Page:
The importance of cross-functional teams on Lean-Scrum projects

by Esther Hibbard on 22/02/2013 03:42


This week I had the privilege of attending a Kanban/Lean-Scrum One Day Simulation training by Al-Shalloway, Martin White and Juliana Bennett.

The training involved a mix of theory and practical sessions. We got to simulate what a project might look like going through a Kanban board.

One of the key lessons I took from the training is how crucial cross-functional teams are. The first couple of weeks in our simulation did not allow our team to be cross-functional, e.g. our testers had to be testing, developers had to be developing etc. This created a rather large queue in our tester’s backlog, which resulted in our analysts and developers not being fully utilised. In the third week we were allowed to allocate our resources the way we saw best. We placed one of our developers to help out with testing and it didn’t take long to get everything flowing nicely.

Without cross-functional teams it would be difficult to make sure everyone is fully utilised without causing nasty backlogs. I have experienced being part of a project in the past that had something similar to what we saw in our simulation. The development backlog needed attending to whereas the analysts and testers were struggling to find work. In these cases it is handy to have the analysts and testers helping out the developers to reduce the queue.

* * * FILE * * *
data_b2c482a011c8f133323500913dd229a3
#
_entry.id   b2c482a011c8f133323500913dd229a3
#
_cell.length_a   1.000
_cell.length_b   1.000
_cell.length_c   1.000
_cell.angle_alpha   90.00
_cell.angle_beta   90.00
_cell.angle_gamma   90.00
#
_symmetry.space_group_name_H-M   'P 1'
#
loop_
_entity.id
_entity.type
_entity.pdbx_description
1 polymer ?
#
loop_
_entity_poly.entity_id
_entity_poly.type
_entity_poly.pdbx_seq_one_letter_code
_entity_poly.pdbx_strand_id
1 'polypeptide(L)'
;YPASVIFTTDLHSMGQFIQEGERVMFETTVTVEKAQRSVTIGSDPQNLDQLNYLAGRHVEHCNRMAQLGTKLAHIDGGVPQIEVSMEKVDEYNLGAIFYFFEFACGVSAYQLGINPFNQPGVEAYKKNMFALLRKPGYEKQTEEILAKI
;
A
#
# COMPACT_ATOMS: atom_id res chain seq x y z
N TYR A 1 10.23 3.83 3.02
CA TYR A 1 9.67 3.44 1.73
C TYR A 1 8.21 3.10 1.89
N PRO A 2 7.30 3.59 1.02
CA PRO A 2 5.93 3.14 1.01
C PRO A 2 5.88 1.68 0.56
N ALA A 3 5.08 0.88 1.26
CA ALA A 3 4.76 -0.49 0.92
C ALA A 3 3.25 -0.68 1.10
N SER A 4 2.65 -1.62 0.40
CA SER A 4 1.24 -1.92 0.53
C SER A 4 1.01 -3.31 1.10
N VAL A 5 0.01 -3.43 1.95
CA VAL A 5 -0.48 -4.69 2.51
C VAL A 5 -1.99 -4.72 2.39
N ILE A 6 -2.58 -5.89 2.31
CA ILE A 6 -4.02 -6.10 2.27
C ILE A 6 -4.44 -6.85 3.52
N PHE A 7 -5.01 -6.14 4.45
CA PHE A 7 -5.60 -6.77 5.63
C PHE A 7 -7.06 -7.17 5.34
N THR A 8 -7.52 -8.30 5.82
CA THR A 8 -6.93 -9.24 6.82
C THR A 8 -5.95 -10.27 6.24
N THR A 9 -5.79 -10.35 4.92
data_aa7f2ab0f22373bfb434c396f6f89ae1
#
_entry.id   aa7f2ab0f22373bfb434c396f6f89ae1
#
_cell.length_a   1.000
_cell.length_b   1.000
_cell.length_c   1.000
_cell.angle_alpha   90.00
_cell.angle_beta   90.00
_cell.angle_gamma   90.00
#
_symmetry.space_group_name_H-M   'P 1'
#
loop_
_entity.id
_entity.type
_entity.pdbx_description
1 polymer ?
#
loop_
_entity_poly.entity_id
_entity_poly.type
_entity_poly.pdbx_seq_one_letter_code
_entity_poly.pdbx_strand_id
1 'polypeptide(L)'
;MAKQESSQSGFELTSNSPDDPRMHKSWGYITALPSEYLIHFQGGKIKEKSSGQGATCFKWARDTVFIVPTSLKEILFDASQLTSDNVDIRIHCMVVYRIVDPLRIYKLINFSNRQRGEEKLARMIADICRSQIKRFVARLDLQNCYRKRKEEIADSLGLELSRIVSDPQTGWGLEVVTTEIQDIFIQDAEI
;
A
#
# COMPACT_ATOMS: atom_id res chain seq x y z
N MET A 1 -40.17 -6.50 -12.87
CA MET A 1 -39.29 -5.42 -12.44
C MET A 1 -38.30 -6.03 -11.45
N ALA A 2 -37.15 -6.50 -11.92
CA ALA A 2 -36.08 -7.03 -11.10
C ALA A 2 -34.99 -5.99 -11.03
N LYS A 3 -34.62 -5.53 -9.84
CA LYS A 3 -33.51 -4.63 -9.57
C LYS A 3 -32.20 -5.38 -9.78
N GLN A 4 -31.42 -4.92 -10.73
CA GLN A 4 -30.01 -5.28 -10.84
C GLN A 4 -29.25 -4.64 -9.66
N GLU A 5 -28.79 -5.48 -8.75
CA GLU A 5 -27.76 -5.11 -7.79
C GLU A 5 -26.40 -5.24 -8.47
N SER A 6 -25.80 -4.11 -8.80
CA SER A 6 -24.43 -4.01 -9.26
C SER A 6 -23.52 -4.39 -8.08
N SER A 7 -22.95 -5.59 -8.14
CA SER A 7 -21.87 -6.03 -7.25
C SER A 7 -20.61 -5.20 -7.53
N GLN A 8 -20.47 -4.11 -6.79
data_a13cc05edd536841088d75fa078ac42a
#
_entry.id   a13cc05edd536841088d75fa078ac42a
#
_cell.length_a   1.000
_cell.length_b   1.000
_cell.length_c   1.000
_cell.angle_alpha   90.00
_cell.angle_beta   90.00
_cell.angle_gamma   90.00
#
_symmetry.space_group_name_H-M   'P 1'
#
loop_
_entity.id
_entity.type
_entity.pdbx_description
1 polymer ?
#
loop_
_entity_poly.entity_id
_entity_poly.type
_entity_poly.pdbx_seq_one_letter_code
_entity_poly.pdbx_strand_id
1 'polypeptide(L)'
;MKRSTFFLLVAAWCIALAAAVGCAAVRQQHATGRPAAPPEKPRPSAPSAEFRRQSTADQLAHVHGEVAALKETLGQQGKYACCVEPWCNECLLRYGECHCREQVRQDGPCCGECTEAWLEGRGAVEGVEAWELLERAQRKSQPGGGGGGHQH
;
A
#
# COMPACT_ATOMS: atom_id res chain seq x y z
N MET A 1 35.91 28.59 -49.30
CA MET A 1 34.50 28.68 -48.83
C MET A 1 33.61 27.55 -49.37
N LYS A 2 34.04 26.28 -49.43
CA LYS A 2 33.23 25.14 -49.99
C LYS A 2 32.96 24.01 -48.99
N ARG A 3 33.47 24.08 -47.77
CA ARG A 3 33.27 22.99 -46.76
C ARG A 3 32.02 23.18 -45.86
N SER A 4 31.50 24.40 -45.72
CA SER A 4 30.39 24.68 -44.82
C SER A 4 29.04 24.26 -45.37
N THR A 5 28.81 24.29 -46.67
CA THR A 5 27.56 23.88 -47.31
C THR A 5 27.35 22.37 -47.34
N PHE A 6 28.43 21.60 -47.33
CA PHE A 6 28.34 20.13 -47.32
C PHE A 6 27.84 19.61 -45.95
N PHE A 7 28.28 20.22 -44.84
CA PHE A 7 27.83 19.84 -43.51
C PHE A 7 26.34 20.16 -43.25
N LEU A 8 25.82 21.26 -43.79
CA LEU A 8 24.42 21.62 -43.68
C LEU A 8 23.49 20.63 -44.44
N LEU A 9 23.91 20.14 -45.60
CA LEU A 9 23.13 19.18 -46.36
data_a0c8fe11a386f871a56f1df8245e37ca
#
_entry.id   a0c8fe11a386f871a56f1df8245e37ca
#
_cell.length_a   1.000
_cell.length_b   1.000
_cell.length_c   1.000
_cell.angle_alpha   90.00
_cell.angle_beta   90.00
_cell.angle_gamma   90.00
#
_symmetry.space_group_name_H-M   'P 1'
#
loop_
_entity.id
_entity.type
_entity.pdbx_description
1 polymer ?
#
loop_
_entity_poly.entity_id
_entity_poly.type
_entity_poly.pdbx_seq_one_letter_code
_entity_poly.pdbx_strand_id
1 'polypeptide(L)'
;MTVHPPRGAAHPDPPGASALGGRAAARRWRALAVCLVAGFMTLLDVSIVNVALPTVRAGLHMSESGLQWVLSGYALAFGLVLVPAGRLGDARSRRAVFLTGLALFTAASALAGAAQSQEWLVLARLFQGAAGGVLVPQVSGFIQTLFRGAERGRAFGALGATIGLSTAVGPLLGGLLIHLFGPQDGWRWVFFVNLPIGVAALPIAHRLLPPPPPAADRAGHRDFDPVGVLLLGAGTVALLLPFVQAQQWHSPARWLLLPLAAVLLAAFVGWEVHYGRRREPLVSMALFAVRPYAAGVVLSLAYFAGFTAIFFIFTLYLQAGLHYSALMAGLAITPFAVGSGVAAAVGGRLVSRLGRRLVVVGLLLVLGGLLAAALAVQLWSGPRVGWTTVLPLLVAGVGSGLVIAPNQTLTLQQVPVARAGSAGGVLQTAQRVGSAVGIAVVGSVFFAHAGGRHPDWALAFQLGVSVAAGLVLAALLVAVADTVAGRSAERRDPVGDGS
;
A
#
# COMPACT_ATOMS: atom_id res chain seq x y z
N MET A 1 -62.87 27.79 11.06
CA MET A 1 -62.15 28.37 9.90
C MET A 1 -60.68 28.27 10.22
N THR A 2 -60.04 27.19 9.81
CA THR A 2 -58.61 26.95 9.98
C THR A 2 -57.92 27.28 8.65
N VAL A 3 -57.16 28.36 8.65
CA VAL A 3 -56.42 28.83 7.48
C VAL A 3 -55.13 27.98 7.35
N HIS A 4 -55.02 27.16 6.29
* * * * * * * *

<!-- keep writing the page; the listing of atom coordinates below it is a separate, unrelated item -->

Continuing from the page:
One thing to note is that ‘helping out’ does not necessarily mean doing the actual work. It could also mean helping to remove any interruptions the developers may experience (i.e. when a support issue is raised, rather than the developer dropping their work to do the initial investigation, a tester can help out and do the investigation instead, leaving the developer to focus on the task at hand).

Something else I discovered during the course was placing a work in progress limit on the backlog. To me it made sense to have as many items on the backlog as you can, which means more choice for your team. However, I didn’t take into account the work involved in adding items to your backlog. One of the key ideas Al Shalloway teaches is that delays between work creates extra work. The faster you can get your work from one stage to the next, the better. Therefore, having more items in the backlog means some items may be sitting there for long periods of time, thus creating delays and as a consequence extra work is also created.

Thanks to Al, Martin and Juliana for a fun day out of the office. The simulation was a valuable experience and a great way to gain insight into using Kanban.

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